For example, the CC&Rs might establish general architectural standards for the community, such as whether residents can build fences. Meanwhile, the rules and regulations may add specifics such as the height or paint color allowed.
Other examples of a homeowners association’s rules include pet restrictions, common area usage guidelines, and landscaping. They may even govern minor details, such as whether homeowners can add basketball hoops on their front lawns.
Given the nature of this HOA document, many homeowners and board members often conflict over it. It’s often the source of disputes, disagreements, and tension. Many homeowners see these rules as inconvenient or even restrictive. Thus, board members must consider the homeowners’ opinions while designing and implementing these rules.
A homeowners association has more documents than just its governing documents. Communities also have several other official documents that may not affect the community's operations. These include the following:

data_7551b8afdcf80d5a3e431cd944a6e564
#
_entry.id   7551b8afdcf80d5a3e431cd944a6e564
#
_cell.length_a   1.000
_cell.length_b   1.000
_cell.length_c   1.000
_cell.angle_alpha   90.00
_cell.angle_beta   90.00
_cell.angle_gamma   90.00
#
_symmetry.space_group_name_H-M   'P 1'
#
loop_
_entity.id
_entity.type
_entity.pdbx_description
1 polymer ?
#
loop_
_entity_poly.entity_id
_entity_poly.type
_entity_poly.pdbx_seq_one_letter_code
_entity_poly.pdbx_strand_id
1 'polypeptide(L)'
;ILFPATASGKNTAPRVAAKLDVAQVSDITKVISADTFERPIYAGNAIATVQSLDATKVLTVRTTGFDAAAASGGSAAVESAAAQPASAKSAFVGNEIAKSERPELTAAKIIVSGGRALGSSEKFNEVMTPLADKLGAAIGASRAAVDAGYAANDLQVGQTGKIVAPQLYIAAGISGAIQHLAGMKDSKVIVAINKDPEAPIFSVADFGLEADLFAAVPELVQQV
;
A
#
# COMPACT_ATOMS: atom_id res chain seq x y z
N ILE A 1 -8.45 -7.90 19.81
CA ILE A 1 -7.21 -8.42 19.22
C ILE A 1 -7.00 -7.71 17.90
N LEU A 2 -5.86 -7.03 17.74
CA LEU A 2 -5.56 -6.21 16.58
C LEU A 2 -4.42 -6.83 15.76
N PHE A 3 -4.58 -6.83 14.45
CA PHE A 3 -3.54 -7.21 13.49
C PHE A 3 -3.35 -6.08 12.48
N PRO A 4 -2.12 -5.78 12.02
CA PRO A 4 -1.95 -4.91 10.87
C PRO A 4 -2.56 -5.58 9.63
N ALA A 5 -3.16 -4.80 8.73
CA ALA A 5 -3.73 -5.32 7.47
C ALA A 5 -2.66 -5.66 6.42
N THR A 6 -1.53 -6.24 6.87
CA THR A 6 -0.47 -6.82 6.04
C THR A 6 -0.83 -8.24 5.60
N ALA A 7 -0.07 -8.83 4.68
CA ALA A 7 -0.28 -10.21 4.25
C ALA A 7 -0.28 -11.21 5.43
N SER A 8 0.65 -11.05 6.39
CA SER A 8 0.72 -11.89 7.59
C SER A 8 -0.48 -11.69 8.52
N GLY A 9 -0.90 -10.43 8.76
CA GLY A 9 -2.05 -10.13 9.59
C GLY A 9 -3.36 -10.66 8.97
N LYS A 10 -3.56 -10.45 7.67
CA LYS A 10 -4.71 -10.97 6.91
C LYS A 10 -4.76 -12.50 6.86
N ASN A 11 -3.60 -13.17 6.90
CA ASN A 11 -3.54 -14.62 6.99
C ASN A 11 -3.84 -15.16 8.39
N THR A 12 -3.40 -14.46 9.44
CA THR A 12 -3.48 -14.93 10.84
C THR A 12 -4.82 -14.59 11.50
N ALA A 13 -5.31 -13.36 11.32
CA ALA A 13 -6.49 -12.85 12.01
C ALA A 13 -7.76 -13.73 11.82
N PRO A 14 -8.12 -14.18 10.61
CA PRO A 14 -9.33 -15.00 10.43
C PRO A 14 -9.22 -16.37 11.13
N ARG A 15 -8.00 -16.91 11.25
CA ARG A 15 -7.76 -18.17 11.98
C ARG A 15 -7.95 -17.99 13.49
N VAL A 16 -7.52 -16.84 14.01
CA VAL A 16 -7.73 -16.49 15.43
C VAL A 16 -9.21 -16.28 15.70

Most states have laws that require HOAs to provide these HOA documents to homeowners upon request. Homeowners can review them to gauge the HOA’s health and gain insight into how the community operates.
Both board members and homeowners should familiarize themselves with all the community’s HOA documents. These allow the HOA members to understand how the community should run. They define what board members should do and what rules homeowners must follow. However, drafting guidelines, managing documents, and enforcing the rules can be overwhelming tasks for just a few board members. A professional management company like Vanguard Management Group can help. Call us now at 813-930-8036 or contact us online for more details!